A recent UK High Court case has raised new questions over multinational companies' use of intra-company transfers (ICTs) to bring staff from India to the UK.
By submitting your personal information, you agree that TechTarget and its partners may contact you regarding relevant content, products and special offers.
In the case, defendant Prashant Sengar had a copy of an employee database for Tata Consultancy Services (TCS), which he claimed proved that TCS broke immigration rules. TCS denies this and claimed Sengar tried to blackmail the company with the database, which was leaked by a TCS employee.
The judge in the case ordered Shengar to return the database to TCS.
According to court papers Sengar, who owns and runs a restaurant called Spicy Affair which is used by Tata employees, believes he was discriminated against when seeking employment with TCS at its Leamington Spa office.
Simon Picken QC said: “Mr Sengar's rejection as a result of his interview prompted an email from him to TCS on 26 April 2014. In that email, Mr Sengar informed Tata, ‘That it is my intention to file a claim against TCS for Discrimination, Promissory Estoppel and Breach of Tier 2 ICT visa'."
Sengar also wrote to TCS’s CEO, Natarajan Chandrasekaran.
In the email he said: “Presently TCS employs many people on Tier 2 ICT. One of the conditions of this visa is that the job must be for skilled migrants and not for the position which can be filled by local and EU residents.
"It is very clear that presently TCS employs many of them under these visas and they are performing jobs which can be filled using local residents."
Sengar wrote another email to the TCS CEO and said a national newspaper was interested in interviewing him about the case.
IT suppliers, including India-based companies, have been accused of abusing intra-company transfers. The system was introduced so large multinationals could bring senior overseas staff to the UK if they had UK operations.
But today thousands of IT professionals are brought to the UK to work on contracts run by the offshore suppliers. Critics allege this undercuts UK workers.
Most intra-company transfers in the UK involve IT professionals, a large proposition of which come from India. But Prashant alleged that many staff outside IT are being brought to the UK in breach of ICT rules.
According to freedom of information requests from website BackTheMac, which campaigns against abuse of the ICT rules, there are 35,565 ICTs in the UK from India out of a total of about 60,000. IT workers account for a large proportion of the ICT numbers.
In its latest figures, TCS revealed it has 276,195 global staff with 92.3% being Indian.
Just over 21,000 of the company's staff are not Indian. TCS has over 10,000 UK-based staff, while the company employees 4,000 British staff.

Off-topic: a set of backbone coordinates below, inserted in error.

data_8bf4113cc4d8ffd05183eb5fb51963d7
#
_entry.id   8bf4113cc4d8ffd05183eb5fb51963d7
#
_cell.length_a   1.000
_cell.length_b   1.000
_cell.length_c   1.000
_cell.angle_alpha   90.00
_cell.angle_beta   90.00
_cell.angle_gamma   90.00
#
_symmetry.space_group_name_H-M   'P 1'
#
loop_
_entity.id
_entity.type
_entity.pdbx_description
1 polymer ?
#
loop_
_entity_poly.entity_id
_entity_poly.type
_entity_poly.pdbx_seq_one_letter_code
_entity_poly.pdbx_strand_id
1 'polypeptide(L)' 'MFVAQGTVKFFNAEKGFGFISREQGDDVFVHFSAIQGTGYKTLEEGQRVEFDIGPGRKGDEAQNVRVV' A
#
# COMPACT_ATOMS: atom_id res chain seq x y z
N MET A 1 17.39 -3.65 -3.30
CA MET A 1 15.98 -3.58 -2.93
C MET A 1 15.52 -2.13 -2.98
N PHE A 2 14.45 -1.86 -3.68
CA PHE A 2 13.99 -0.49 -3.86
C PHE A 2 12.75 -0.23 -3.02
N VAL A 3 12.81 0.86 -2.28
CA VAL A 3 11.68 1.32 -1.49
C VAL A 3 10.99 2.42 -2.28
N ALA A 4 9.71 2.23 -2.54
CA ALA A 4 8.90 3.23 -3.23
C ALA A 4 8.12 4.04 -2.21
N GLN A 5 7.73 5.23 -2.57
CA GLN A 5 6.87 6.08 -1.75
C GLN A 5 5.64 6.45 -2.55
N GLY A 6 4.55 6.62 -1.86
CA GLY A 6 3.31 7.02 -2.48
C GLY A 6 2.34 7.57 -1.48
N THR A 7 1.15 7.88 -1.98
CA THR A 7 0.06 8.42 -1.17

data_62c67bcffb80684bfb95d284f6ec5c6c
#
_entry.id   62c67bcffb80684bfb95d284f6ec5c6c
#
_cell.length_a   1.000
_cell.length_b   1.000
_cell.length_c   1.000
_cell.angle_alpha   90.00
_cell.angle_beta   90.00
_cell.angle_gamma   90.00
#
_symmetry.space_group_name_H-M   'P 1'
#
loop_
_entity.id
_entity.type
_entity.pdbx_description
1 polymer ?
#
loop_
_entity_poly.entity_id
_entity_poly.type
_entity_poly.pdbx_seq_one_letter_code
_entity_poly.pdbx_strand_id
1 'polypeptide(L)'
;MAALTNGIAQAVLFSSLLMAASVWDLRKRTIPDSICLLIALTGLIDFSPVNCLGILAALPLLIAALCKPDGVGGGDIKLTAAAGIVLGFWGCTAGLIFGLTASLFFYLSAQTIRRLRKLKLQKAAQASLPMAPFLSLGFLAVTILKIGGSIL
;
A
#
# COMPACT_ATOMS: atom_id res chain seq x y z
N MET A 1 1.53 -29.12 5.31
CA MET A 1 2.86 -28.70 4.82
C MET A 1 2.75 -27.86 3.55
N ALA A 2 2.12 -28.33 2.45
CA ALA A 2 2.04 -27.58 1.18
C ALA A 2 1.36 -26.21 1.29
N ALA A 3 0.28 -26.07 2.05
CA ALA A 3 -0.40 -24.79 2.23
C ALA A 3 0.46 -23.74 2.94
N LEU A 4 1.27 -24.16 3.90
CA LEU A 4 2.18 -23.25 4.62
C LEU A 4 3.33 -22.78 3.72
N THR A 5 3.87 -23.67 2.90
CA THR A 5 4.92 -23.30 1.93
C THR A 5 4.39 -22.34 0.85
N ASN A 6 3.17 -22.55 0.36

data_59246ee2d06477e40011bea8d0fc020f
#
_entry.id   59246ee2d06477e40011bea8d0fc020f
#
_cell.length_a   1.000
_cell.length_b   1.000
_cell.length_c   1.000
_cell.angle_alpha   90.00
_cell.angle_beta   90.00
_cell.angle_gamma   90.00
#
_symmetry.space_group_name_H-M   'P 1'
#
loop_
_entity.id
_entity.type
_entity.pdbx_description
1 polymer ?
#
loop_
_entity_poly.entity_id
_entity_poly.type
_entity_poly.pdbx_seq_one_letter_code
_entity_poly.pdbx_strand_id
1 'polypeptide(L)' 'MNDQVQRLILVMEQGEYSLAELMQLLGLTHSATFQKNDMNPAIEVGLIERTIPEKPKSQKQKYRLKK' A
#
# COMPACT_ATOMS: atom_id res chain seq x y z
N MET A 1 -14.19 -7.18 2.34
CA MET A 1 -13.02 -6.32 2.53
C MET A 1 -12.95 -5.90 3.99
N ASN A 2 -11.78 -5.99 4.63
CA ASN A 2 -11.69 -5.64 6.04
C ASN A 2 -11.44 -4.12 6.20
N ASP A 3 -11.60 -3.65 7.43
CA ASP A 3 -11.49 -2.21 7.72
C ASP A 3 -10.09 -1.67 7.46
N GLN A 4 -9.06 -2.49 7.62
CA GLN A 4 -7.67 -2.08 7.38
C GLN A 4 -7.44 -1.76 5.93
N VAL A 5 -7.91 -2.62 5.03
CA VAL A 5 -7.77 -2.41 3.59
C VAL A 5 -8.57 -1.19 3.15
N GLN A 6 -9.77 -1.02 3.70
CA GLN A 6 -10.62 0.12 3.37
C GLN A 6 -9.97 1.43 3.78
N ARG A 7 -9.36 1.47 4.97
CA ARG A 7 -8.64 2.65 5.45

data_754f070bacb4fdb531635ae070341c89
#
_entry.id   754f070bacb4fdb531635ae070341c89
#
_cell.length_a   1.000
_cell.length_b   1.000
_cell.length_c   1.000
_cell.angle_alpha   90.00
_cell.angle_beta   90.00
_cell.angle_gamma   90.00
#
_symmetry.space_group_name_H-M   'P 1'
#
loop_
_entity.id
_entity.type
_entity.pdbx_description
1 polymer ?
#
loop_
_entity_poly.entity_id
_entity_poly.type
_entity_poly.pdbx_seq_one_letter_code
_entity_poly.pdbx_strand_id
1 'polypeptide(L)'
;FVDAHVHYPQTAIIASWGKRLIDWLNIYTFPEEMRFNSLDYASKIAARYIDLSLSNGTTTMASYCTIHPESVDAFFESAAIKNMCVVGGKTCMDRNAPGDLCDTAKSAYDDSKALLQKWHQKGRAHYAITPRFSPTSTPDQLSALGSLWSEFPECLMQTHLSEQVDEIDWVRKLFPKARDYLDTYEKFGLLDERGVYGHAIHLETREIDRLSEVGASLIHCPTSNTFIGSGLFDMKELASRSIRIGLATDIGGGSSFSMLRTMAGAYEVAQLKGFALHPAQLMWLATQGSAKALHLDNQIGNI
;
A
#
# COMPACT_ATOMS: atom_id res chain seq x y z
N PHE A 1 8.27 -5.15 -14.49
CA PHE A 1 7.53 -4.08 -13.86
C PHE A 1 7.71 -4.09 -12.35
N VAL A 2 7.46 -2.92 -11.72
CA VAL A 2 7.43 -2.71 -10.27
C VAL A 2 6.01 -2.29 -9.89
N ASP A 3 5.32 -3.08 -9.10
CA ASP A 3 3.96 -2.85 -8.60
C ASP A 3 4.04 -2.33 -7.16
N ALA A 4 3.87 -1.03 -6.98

"I have been informed by the law firm that they have spoken to some national newspaper and news channel and want me to give them interview and evidence that I hold on Wednesday, 7th May 2014," he said.
"It may sound like I am laying foundation down for a good bargain, but surely that's not my idea!!!”
He said that “on a purely commercial basis, and for swift resolution” he would be “prepared to reach an agreement on the basis that two of my conditions are accepted".
His two conditions were that TCS offer him a managerial position on a £55,000 annual salary and that the company move staff in areas where local residents can be easily employed.
TCS's legal team responded, denying Sengar's allegations and said he would not be offered the managerial role.
Sengar replied to TCS's email, claiming he had a list of 1,023 employees presently working in the UK and the US, alongside evidence they had been employed in breach of Tier 2 ICT rules.
“It is completely your choice how you want to deal with this information but I must stress that some people will be very keen to get this of [sic] me," Sengar said in an email to TCS's CEO.
QC Picken said that “Mr Sengar explained to me, in his oral submissions, that he was simply meaning to provide Mr Chandrasekaran with the information which would enable him to carry out ‘his investigation’.
"He explained that his reference to 'playing dirty' was him merely ‘saying that there is an issue – please address it’. He admitted, as he put it however, that ‘at the back of my mind I also know that I have a discrimination claim coming up and I will have to prove that’."
Sengar obtained the information from an unidentified Tata employee.
A TCS spokesperson said: “TCS has obtained an interim injunction in the High Court in London against [the UK citizen]. TCS does not intend to comment further on this ongoing litigation.”